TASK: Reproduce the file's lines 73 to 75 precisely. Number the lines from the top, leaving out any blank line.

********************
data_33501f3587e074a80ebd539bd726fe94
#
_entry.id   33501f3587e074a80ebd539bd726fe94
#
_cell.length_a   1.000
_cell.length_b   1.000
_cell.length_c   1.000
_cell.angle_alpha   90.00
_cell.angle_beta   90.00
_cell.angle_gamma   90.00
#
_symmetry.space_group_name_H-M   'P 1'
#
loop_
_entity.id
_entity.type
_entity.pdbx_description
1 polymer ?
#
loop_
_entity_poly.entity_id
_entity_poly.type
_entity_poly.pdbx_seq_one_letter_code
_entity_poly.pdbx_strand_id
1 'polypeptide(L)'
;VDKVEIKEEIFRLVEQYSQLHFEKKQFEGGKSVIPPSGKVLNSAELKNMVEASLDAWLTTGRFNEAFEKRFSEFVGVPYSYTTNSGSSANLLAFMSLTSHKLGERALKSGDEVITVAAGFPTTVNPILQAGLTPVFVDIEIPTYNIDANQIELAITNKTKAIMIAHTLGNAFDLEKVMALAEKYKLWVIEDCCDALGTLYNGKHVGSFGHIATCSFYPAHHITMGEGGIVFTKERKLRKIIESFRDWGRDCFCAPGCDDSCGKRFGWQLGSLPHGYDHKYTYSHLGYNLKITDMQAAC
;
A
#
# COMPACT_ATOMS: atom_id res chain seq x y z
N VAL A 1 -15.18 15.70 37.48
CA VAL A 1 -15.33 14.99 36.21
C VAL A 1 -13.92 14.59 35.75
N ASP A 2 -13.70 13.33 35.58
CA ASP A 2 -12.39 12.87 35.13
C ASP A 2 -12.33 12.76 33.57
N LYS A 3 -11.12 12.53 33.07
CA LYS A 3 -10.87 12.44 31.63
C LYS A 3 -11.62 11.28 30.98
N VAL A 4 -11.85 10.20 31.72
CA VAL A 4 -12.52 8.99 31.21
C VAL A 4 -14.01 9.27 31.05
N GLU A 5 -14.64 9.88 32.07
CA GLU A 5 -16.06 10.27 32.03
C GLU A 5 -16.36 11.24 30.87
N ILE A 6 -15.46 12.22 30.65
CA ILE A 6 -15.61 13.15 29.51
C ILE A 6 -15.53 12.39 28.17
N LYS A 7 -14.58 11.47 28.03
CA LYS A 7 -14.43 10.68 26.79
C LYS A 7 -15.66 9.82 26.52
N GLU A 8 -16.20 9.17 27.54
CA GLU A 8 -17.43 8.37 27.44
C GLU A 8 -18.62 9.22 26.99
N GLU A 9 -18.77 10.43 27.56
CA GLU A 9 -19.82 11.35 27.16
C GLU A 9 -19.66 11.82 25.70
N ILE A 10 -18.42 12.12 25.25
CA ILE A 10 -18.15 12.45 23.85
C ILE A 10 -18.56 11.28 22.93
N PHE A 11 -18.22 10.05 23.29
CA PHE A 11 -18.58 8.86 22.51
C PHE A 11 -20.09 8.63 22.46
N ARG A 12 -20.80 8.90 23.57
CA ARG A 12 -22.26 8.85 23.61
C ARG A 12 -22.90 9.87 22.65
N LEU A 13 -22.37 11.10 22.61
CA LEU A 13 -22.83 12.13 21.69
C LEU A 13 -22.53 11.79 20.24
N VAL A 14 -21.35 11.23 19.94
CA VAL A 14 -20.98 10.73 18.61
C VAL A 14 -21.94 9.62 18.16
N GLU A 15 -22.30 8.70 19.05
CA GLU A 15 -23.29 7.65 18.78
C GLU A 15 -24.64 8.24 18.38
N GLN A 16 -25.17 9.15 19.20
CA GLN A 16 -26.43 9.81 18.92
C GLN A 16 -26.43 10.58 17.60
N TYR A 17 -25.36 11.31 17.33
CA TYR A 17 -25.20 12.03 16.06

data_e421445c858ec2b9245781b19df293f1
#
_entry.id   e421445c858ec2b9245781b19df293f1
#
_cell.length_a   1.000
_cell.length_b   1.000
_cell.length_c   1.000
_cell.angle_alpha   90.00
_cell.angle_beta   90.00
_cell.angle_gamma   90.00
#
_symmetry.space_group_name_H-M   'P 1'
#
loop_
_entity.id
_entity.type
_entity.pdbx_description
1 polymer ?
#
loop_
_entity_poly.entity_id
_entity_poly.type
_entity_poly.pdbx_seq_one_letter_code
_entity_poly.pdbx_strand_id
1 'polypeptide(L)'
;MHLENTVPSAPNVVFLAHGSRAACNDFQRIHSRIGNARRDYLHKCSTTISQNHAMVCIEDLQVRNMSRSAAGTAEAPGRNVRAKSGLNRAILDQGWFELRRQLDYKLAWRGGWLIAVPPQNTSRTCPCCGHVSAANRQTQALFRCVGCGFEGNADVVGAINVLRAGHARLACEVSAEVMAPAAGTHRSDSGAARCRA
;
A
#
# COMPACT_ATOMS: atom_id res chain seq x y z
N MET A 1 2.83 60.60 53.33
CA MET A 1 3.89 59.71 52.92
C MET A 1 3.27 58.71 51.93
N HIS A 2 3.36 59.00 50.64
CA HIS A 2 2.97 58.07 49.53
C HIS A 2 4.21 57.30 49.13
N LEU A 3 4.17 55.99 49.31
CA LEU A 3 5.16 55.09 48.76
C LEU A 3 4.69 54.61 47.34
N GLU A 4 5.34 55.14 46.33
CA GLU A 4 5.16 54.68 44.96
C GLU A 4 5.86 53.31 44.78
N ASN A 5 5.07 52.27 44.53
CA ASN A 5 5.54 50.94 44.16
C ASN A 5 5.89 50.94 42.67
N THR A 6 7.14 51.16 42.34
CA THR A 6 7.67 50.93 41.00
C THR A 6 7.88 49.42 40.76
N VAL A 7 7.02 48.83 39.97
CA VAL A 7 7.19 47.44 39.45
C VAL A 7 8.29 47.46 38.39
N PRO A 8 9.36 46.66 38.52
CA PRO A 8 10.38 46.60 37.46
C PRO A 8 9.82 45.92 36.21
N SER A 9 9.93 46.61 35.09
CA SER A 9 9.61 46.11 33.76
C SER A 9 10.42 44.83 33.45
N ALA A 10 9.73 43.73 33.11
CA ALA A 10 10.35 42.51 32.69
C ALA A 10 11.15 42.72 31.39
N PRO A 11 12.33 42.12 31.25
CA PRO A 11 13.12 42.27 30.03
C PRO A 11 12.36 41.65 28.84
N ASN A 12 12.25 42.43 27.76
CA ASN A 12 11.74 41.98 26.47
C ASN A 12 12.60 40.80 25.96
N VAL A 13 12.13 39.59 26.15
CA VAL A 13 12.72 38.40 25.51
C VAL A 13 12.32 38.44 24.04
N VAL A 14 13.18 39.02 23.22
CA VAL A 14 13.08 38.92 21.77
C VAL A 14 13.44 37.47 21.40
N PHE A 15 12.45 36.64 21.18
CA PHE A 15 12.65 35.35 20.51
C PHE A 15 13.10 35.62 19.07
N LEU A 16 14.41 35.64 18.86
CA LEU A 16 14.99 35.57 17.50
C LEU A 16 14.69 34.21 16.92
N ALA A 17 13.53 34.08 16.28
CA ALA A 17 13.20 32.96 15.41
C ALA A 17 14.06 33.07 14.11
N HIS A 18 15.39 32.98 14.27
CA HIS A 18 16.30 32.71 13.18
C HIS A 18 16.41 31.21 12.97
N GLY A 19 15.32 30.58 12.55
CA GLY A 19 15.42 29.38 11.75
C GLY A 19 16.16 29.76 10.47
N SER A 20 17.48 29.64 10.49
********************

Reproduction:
N GLU A 15 -22.30 8.70 19.05
CA GLU A 15 -23.29 7.65 18.78
C GLU A 15 -24.64 8.24 18.38